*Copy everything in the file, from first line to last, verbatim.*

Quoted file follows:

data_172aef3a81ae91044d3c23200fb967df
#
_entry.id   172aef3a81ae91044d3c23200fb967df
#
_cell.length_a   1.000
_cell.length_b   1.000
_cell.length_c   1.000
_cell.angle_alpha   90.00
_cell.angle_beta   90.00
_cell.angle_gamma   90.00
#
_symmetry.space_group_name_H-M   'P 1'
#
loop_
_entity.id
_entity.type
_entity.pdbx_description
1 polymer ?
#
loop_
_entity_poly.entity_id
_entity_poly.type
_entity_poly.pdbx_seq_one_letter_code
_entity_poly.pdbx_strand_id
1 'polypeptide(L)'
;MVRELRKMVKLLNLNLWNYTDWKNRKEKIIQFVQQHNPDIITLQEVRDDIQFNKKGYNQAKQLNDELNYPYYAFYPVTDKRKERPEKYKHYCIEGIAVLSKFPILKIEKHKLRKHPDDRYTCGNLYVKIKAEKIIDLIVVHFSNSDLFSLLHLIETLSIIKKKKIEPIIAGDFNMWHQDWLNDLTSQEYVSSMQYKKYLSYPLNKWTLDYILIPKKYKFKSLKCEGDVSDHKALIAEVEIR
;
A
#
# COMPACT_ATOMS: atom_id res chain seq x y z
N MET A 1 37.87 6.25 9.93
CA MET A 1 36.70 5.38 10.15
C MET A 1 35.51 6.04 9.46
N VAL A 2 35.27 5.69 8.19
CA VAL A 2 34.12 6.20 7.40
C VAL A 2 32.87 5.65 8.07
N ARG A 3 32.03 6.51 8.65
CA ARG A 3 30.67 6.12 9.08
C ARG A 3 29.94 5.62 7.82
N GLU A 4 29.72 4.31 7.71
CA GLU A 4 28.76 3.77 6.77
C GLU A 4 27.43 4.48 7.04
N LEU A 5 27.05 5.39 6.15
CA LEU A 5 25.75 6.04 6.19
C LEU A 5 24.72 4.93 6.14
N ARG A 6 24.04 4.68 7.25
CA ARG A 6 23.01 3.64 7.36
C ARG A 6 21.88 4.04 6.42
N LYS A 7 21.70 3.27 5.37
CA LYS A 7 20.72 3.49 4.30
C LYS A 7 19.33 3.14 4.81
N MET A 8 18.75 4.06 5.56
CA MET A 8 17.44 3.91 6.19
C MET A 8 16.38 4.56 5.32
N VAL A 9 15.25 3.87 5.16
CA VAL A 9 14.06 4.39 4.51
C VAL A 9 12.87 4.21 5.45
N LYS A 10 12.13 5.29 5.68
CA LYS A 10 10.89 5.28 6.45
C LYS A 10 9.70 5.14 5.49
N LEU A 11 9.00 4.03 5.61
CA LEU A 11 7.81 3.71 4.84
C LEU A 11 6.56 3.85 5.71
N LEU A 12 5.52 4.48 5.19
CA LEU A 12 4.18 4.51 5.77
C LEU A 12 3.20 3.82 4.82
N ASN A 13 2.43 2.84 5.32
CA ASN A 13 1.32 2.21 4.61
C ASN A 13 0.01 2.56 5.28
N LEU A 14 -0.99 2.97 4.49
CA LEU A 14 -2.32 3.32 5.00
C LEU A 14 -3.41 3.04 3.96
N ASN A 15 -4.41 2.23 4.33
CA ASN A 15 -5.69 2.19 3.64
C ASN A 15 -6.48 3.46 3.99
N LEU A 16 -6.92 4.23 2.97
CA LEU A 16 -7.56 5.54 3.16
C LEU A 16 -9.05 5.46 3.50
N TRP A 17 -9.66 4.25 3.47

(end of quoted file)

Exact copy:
data_172aef3a81ae91044d3c23200fb967df
#
_entry.id   172aef3a81ae91044d3c23200fb967df
#
_cell.length_a   1.000
_cell.length_b   1.000
_cell.length_c   1.000
_cell.angle_alpha   90.00
_cell.angle_beta   90.00
_cell.angle_gamma   90.00
#
_symmetry.space_group_name_H-M   'P 1'
#
loop_
_entity.id
_entity.type
_entity.pdbx_description
1 polymer ?
#
loop_
_entity_poly.entity_id
_entity_poly.type
_entity_poly.pdbx_seq_one_letter_code
_entity_poly.pdbx_strand_id
1 'polypeptide(L)'
;MVRELRKMVKLLNLNLWNYTDWKNRKEKIIQFVQQHNPDIITLQEVRDDIQFNKKGYNQAKQLNDELNYPYYAFYPVTDKRKERPEKYKHYCIEGIAVLSKFPILKIEKHKLRKHPDDRYTCGNLYVKIKAEKIIDLIVVHFSNSDLFSLLHLIETLSIIKKKKIEPIIAGDFNMWHQDWLNDLTSQEYVSSMQYKKYLSYPLNKWTLDYILIPKKYKFKSLKCEGDVSDHKALIAEVEIR
;
A
#
# COMPACT_ATOMS: atom_id res chain seq x y z
N MET A 1 37.87 6.25 9.93
CA MET A 1 36.70 5.38 10.15
C MET A 1 35.51 6.04 9.46
N VAL A 2 35.27 5.69 8.19
CA VAL A 2 34.12 6.20 7.40
C VAL A 2 32.87 5.65 8.07
N ARG A 3 32.03 6.51 8.65
CA ARG A 3 30.67 6.12 9.08
C ARG A 3 29.94 5.62 7.82
N GLU A 4 29.72 4.31 7.71
CA GLU A 4 28.76 3.77 6.77
C GLU A 4 27.43 4.48 7.04
N LEU A 5 27.05 5.39 6.15
CA LEU A 5 25.75 6.04 6.19
C LEU A 5 24.72 4.93 6.14
N ARG A 6 24.04 4.68 7.25
CA ARG A 6 23.01 3.64 7.36
C ARG A 6 21.88 4.04 6.42
N LYS A 7 21.70 3.27 5.37
CA LYS A 7 20.72 3.49 4.30
C LYS A 7 19.33 3.14 4.81
N MET A 8 18.75 4.06 5.56
CA MET A 8 17.44 3.91 6.19
C MET A 8 16.38 4.56 5.32
N VAL A 9 15.25 3.87 5.16
CA VAL A 9 14.06 4.39 4.51
C VAL A 9 12.87 4.21 5.45
N LYS A 10 12.13 5.29 5.68
CA LYS A 10 10.89 5.28 6.45
C LYS A 10 9.70 5.14 5.49
N LEU A 11 9.00 4.03 5.61
CA LEU A 11 7.81 3.71 4.84
C LEU A 11 6.56 3.85 5.71
N LEU A 12 5.52 4.48 5.19
CA LEU A 12 4.18 4.51 5.77
C LEU A 12 3.20 3.82 4.82
N ASN A 13 2.43 2.84 5.32
CA ASN A 13 1.32 2.21 4.61
C ASN A 13 0.01 2.56 5.28
N LEU A 14 -0.99 2.97 4.49
CA LEU A 14 -2.32 3.32 5.00
C LEU A 14 -3.41 3.04 3.96
N ASN A 15 -4.41 2.23 4.33
CA ASN A 15 -5.69 2.19 3.64
C ASN A 15 -6.48 3.46 3.99
N LEU A 16 -6.92 4.23 2.97
CA LEU A 16 -7.56 5.54 3.16
C LEU A 16 -9.05 5.46 3.50
N TRP A 17 -9.66 4.25 3.47